What rights does a shareholder have?
The rights any shareholder has in any particular company generally depend on the provisions of the Companies Act 2006, the company's articles of association, the terms of issue of the shares (which are usually in the articles, but sometimes are in a resolution) and any shareholders' agreement. Devising the right share capital structure is a complex business.
The general situation is that in return for investing in a company a shareholder gets a bundle of rights in the company which may vary according to the type of shares acquired. Most companies only have one class of shares (ordinary shares) but the law in the UK is extremely flexible and allows any classes of shares to be created. This is done by setting out the different rights attached to the various classes (usually in the company's articles). What rights are attached to the different classes of shares is essentially a matter for the company to determine. The main rights which usually attach to shares are:
To attend general meeting and vote
Typically shares carry one vote each but there may be non-voting shares or shares with multiple votes. Some shares may carry the right to vote only in particular circumstances. See below for the statutory provisions on voting rights. Note also the statutory rights a shareholder has to appoint a proxy to attend and vote at a general meeting, to requisition a general meeting, to have a written resolution circulated to the members.
To a share of the company's profits
The distribution of profits is paid by means of a dividend of a certain amount paid on each share. A dividend may be paid only if the company has made profits and to the extent that it decides to distribute them. In the absence of any provision to the contrary, dividends must be paid in proportion to the shares held by each shareholder, but it is becoming increasingly common for articles to provide that the company's shares are divided into different classes and for the directors (or shareholders) to be able to vary the dividends allocated to these classes.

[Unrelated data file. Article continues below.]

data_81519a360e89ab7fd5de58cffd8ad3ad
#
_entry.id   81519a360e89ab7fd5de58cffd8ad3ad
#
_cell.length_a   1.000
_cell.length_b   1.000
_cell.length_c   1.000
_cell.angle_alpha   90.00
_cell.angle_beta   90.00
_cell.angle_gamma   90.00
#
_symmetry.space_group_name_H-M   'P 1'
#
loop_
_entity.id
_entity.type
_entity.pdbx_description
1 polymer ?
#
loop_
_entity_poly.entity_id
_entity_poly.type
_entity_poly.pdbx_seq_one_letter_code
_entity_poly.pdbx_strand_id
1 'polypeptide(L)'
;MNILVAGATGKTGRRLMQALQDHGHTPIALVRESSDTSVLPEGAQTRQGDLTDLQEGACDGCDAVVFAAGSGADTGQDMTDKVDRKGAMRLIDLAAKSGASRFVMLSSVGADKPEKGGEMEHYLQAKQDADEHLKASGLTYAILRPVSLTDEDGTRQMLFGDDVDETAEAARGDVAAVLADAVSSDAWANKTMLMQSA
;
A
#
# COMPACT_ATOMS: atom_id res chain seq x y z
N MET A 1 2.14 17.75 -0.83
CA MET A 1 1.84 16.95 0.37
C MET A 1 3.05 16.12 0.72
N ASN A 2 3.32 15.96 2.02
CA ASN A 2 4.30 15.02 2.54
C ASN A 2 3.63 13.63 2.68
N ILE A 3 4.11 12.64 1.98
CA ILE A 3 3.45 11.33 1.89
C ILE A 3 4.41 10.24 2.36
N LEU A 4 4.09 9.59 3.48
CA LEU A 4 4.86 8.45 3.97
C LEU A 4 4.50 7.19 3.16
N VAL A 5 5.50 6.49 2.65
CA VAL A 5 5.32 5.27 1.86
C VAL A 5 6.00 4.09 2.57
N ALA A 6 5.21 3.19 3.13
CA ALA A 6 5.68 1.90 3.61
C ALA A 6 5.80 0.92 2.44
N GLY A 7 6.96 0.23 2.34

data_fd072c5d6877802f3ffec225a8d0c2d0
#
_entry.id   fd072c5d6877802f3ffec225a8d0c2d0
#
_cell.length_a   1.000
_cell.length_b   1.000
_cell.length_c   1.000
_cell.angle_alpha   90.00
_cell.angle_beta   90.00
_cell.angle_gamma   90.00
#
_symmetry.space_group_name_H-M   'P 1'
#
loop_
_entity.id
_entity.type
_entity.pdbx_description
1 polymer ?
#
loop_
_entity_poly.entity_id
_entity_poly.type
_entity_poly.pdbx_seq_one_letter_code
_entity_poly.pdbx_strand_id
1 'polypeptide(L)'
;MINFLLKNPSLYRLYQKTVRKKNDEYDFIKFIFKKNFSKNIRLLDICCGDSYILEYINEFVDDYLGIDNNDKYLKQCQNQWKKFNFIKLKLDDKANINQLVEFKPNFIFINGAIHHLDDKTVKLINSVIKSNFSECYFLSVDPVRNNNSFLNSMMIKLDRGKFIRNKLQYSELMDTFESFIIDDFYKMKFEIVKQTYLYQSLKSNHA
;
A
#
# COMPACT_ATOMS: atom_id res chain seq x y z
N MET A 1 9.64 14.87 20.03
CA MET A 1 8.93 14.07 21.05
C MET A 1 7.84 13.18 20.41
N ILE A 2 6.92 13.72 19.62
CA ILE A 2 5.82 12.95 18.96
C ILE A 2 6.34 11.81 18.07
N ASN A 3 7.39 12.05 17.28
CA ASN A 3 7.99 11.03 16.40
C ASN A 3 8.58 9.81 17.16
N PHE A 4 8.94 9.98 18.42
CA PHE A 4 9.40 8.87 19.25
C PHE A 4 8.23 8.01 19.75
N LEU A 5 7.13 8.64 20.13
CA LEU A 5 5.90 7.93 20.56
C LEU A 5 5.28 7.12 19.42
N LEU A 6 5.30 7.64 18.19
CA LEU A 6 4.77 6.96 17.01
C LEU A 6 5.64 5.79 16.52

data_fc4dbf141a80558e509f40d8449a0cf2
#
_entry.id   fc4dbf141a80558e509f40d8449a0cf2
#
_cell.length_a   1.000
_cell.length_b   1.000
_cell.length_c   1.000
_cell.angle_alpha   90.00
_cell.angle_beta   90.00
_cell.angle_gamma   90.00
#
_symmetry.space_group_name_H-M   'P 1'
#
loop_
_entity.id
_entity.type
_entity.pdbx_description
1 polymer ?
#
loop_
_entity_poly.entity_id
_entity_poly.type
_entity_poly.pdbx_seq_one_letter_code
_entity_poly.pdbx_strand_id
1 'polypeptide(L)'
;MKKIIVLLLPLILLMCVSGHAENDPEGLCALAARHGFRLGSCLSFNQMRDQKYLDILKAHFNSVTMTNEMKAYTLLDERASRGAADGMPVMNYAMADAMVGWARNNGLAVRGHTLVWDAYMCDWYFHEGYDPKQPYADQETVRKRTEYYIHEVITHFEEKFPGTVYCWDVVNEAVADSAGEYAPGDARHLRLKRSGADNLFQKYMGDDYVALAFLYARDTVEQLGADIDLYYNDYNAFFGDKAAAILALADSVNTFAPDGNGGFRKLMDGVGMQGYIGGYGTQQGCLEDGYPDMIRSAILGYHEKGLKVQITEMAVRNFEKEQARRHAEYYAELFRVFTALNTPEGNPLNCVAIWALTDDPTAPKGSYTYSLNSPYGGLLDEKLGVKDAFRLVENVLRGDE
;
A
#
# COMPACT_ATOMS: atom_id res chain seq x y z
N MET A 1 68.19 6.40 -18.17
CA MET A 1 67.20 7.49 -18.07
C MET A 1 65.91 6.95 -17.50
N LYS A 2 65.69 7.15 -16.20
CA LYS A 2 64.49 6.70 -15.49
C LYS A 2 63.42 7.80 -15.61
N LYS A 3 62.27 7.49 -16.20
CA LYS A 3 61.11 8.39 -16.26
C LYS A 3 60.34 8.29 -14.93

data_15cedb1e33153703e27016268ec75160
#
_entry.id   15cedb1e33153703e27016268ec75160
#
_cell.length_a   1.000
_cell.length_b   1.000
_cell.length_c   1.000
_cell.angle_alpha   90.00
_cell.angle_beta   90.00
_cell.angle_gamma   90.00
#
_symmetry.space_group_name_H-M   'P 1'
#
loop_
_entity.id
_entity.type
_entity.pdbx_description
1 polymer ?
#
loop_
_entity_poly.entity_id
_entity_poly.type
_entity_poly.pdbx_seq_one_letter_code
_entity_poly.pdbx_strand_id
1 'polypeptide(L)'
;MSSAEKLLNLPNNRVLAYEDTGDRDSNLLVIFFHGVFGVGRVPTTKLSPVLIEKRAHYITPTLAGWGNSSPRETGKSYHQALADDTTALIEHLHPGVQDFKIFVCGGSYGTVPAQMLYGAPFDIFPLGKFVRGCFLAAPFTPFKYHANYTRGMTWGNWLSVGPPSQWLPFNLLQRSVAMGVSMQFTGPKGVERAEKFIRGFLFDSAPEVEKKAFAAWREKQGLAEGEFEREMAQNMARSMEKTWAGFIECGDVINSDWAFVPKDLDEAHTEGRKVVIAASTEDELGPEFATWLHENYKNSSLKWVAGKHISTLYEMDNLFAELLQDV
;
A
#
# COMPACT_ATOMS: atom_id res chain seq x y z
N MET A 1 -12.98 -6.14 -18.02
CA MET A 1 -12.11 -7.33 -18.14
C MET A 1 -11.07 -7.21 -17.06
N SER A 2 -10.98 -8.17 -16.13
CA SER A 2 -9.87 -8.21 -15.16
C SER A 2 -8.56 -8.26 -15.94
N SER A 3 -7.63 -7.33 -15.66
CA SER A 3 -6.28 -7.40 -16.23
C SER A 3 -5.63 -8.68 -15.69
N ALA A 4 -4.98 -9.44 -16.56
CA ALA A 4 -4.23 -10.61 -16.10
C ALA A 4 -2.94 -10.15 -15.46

To a final distribution on winding up
If the company is wound up and all the creditors are paid, the remaining assets are available for division among the members. This may be in two stages: (1) a return of capital; (2) distribution of surplus capital. Some shares may be given a priority as to one or both of these, or excluded from participation in any surplus.
To receive a copy of the company's annual accounts
(These need not now be presented at an Annual General Meeting)
That the company be run lawfully
i.e. in accordance with the Companies Act, the general law and the company's constitution.
In most circumstances only the members of the company will have the legal right to sue to make the company act lawfully, and even they may be restricted in their ability to sue under the common law rule in Foss v Harbottle. This is a complex area beyond the scope of this database.
For legal definitions of shares, see: Borlands Trustee v. Steel Bros.  1 Ch 279 at p. 288; C.I.R. v. Crossman  AC 26 at pp. 40-41, 51-52, 66.
Companies may have different classes of shares, and this is done for many different reasons. See classes of shares